• One-week sessions for campers who are rising 1st-6th graders plus 2-week leadership programs for rising 7th-12th graders
• Monday through Friday, 9:00 a.m. to 3:00 p.m. with staggered drop-off in the morning starting at 8:45 a.m.
• Maximum recommended attendance: No more than two 1-week sessions
• Maximum of 55 campers/teens per session for Summer 2022
• Low staff to camper ratios
2023 Summer Camp Dates:
Session 1 – July 10-14
Session 2 – July 17-21
Session 3 – July 24-28
Session 4 – July 31-August 4
Session 5 – August 7-11
Session 6 – August 14-18
Session 7 – August 21-25
2023 Jr. CIT and CIT dates:
Jr. CIT session 1: July 10-21
Jr. CIT session 2: July 24-August 4
Jr. CIT session 3: August 7-18
CIT session: July 10-21
A typical day at Farm & Garden Camp:
8:45-9:15 Campers Arrive (Staggered drop off)
9:15 Morning Circle
9:30 Farm Animal Chores
10:30 Farm and Garden Activities
12:15 Circle of Thanks/Lunch
1:30 Afternoon activities
3-3:15 Campers leave for the day
* Activities: Campers rotate between The Children’s Garden, barnyard and animals, and agricultural arts including felting, cooking, and craft projects.
Each camp day includes a rhythm and balance of being all together as one mixed-age farm camp community, and spending time with same-age peers in your camper group.
Campers engage in age-appropriate activities at camp. As campers grow, activities grow with them. For example, campers in the Sprouts might focus on watering and bug picking in the garden, while Harvesters might help to build a new pea trellis or learn to save heirloom seeds. Every group has activities that are specially designed for their age and abilities! All groups emphasize teamwork and community.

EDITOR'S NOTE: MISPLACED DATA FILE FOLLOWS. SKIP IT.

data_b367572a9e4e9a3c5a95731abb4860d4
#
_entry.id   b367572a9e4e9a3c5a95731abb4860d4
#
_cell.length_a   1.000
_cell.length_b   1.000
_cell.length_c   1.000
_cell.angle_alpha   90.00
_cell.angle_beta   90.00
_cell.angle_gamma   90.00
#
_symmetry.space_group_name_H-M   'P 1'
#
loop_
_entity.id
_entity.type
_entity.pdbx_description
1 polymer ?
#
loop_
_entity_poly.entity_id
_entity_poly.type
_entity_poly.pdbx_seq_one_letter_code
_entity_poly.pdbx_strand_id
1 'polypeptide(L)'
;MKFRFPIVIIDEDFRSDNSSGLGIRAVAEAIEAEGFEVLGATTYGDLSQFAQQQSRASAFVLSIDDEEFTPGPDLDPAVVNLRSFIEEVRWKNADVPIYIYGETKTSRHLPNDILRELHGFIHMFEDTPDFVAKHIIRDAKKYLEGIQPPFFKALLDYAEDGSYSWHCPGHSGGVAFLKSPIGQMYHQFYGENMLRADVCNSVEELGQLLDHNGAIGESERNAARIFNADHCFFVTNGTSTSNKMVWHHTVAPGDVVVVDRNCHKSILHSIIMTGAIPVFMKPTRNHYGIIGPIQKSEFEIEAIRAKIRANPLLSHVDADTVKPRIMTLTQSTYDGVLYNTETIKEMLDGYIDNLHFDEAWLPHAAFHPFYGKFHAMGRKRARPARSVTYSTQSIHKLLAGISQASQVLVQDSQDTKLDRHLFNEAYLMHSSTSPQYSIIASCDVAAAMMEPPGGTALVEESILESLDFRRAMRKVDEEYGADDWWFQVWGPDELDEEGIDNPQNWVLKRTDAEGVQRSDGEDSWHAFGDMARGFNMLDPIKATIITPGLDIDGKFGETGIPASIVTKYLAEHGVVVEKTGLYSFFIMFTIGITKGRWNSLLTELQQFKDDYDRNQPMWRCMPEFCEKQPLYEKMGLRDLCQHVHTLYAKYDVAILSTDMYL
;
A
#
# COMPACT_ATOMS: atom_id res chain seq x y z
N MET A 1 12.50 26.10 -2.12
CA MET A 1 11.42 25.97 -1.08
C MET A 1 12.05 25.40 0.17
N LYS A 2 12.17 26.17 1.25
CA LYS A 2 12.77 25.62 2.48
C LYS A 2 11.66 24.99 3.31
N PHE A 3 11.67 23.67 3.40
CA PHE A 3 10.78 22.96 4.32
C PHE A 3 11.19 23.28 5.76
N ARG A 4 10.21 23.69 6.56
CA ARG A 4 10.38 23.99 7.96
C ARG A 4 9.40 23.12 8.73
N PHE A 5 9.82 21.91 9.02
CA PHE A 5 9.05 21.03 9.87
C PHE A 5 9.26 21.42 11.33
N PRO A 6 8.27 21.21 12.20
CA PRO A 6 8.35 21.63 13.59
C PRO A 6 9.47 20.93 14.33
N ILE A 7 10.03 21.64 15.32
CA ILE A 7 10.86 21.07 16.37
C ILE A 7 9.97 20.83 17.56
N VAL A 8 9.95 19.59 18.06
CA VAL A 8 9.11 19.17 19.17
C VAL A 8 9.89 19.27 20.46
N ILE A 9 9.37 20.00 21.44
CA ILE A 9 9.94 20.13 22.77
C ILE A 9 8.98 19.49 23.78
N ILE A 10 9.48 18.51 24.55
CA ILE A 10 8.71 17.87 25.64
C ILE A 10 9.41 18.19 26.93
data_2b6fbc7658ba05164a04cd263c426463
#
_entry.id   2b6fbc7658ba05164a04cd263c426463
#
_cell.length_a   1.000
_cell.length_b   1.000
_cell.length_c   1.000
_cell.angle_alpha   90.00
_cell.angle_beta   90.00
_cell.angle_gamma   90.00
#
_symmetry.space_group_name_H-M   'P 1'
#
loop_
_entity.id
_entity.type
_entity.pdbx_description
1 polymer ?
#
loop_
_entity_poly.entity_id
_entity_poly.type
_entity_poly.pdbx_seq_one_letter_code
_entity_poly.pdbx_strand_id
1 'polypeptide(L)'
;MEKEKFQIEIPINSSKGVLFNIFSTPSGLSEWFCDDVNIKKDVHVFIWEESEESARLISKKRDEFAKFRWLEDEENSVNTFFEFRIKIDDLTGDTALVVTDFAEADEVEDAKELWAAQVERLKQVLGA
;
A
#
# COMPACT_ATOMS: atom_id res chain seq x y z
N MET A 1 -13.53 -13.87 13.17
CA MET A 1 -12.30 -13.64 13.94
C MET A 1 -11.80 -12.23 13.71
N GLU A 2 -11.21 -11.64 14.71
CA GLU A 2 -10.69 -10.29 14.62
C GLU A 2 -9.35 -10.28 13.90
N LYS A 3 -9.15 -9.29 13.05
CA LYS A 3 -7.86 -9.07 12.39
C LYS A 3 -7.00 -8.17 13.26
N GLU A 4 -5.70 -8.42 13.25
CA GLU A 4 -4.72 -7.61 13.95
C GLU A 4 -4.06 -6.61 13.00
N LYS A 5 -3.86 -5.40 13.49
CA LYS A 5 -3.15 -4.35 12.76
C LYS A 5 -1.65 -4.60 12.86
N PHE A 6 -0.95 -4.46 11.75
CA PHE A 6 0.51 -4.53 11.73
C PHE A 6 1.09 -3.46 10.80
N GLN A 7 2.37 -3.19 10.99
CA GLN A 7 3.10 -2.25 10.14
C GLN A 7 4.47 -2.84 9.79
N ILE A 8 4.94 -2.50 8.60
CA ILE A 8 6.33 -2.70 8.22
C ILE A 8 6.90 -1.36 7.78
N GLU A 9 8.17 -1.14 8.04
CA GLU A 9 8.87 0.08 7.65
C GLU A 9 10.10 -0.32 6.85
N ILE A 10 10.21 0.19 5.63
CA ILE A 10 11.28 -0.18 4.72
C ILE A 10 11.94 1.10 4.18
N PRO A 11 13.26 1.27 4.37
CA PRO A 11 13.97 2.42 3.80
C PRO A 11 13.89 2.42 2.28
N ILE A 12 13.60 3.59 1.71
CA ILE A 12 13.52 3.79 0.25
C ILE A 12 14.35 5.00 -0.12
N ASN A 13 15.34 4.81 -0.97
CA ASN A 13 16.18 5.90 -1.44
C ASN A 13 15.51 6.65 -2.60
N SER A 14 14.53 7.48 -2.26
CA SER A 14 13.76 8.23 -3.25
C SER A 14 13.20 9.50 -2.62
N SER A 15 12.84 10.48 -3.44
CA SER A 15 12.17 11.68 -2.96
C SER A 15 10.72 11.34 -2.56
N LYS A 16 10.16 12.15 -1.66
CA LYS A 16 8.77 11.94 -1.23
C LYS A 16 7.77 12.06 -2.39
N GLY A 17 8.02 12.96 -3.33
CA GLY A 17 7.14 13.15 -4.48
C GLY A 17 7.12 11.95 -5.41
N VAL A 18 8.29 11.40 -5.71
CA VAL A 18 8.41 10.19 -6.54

Sprouts (Rising 1st graders) focus on becoming familiar with the farm, exploring the fields, and safely interacting with the animals. Activities highlight sensory exploration, fine motor skills, and spatial/site/body awareness. Sprouts spend extra time with goats.
Planters (Rising 2nd graders) venture into further areas of the farm, expanding their geographic sense of place and space. They go through the process of felting from start to finish, including making plant-based dyes. Planters spend extra time with bunnies.
Herders (Rising 3rd-4th graders) dig into themes of interconnectedness and ecology that underlie food systems. They take on more physically challenging tasks and do more complex, multi-stage activities. Herders spend extra time with chickens.
Harvesters (Rising 5th-6th graders) explore physical and ethical facets of the harvest: tending and harvesting crops, raising and producing meat, food preservation, wild edibles, and more. Harvesters spend extra time with pigs and cows, and run the Thursday afternoon Farm Stand.
Jr. CITs (Rising 7th-9th graders) and CITs (10th+ graders) -- See Teen Programs for details.
This camp must comply with regulations of the Massachusetts Department of Public Health
and be licensed by the local board of health.